08/03/2008 05:12 am ET Updated 6 days ago

Go Play Outside!


What is wrong with this picture? It is a bucolic scene; one cabin, me and my daughter, -- and three notebook computers. Going off to the country isn't quite what it used to be. Not only that, fewer and fewer Americans are getting out into nature. One fifth-grader told Richard Louv of Orion Magazine: "I like to play indoors better 'cause that's where all the electrical outlets are."

The Nature Conservancy studied the numbers, and found that in general, people are moving away from nature everywhere. They found that park visits, applications to hunt, camp and fish in US National Parks have decreased between 18 and 25% in the last 20 years. Their research indicates that nature is losing out to computers and video games, and note:

"Other research shows that the time children spend in nature -- particularly the activities we looked at in this study -- determines their environmental awareness as adults. We recently wrote a review paper looking at this phenomenon as well as at the effects of videophilia [love of electronic screens] on childhood development. These effects are substantial and include obesity, attentional disorders, lack of socialization and poor academic performance."

But it isn't just electronics. Many kids grew up in a Calvin and Hobbes type environment with some nature nearby; I grew up in downtown Toronto with a natural ravine as a backyard. Then parents became over-protective. Richard Louv writes in Orion Magazine:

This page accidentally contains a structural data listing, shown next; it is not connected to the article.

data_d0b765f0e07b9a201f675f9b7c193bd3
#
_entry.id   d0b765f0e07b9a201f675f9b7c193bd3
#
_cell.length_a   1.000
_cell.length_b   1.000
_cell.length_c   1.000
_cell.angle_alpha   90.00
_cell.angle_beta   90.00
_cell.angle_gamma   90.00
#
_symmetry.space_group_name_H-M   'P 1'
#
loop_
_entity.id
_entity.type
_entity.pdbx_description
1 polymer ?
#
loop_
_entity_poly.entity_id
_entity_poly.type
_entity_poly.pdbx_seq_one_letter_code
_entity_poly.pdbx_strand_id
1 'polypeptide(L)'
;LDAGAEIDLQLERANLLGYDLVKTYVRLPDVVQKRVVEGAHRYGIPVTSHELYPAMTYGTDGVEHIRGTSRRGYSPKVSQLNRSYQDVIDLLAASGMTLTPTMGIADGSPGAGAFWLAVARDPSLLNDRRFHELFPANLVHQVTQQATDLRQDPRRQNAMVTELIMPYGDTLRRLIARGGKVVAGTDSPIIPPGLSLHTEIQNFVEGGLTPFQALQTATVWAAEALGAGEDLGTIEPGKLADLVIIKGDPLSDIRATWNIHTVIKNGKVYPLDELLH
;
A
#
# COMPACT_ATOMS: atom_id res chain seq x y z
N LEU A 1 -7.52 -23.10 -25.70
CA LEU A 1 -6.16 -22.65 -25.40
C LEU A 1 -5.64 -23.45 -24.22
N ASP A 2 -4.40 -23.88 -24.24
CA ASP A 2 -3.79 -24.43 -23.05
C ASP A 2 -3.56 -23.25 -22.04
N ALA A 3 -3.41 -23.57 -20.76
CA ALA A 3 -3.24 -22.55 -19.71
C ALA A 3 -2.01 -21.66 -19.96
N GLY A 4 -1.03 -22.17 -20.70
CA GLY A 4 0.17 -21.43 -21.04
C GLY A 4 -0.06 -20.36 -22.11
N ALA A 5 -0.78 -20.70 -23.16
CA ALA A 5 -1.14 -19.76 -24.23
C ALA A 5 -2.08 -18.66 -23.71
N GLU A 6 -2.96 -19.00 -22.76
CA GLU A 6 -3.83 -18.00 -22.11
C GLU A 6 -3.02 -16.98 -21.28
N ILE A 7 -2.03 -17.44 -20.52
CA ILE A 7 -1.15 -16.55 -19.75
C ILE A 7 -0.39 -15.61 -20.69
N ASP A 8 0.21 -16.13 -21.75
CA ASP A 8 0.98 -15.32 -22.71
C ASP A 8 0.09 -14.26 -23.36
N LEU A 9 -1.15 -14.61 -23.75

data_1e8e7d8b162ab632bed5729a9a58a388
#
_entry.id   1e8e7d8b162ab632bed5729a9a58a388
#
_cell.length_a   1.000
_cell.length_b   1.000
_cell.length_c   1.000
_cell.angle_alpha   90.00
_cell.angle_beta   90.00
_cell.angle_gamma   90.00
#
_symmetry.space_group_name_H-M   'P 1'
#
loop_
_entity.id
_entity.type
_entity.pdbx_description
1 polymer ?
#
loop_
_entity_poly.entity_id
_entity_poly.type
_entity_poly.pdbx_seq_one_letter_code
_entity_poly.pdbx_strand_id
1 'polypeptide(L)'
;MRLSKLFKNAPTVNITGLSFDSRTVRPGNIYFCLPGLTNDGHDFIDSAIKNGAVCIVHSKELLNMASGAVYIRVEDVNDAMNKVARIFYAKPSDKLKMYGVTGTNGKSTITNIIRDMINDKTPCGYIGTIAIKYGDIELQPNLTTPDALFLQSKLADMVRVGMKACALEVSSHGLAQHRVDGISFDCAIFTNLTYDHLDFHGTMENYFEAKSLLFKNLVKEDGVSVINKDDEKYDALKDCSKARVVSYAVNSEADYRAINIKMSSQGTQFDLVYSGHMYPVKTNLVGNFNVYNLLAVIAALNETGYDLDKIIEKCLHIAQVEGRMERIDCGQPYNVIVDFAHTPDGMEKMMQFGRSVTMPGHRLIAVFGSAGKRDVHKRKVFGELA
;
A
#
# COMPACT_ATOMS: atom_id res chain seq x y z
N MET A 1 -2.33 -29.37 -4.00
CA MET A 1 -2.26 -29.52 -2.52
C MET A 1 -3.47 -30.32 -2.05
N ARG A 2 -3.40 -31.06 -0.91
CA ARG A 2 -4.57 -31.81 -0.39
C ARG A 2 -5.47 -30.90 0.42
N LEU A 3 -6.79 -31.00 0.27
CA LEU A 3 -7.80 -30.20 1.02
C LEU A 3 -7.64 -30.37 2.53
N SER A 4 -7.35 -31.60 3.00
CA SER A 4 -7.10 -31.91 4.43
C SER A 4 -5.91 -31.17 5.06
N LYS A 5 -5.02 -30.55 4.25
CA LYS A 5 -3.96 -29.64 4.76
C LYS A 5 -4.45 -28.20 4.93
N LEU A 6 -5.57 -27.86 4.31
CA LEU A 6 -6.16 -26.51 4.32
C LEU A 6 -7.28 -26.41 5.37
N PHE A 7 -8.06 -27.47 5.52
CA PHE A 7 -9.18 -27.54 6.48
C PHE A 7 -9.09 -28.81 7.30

"Yes, there are risks outside our homes. But there are also risks in raising children under virtual protective house arrest: threats to their independent judgment and value of place, to their ability to feel awe and wonder, to their sense of stewardship for the Earth."

The Economist weighed in on the subject and claims that it is the fault of the conservationists, for not keeping up with the times.:

"Yosemite is long on staggering views but short on what most people would today regard as entertainment. It contains fewer diversions than it once did. Scott Gediman, the park's spokesman, points out that it used to have a Cadillac dealership and a zoo. Although pretty, Yosemite's hotels are basic compared to most cities (if they were in Las Vegas they would have been dynamited long ago). Camp Curry, a vaguely military cluster of fixed tents and cabins, has hardly changed in a century."


Or perhaps it is that Americans no longer take the time to do such things; Walter Kim wrote in the New York Times that the USA is: "a nation of remarkably productive, often well-paid workers who are becoming increasingly reluctant to pause from their labors and refresh their souls -- a nation whose cash-drenched corporate employers typically don't pay for much time off (less than two weeks annually, on average), a nation whose globe-gripping federal government is the only one in the whole industrialized world not to legally require generous periods of paid kick-back-and-hang time -- is a nation that's socially screwed up, particularly in comparison with European countries like France, which orders its citizens outside to play for the entire month of August and a few other weeks spread through the year."

Whatever the reason, park attendance is dropping, our kids are not getting what Richard Louv called the important "transcendent experience in nature" and my daughter and I are looking at computer screens instead of paddling our canoes. It's time to put them away and go play outside.
Get Outside and Play
More On Playing Outside:

Go Play Outside; Nobody Else is
What Is Killing Camping?
Reconnecting Children and Nature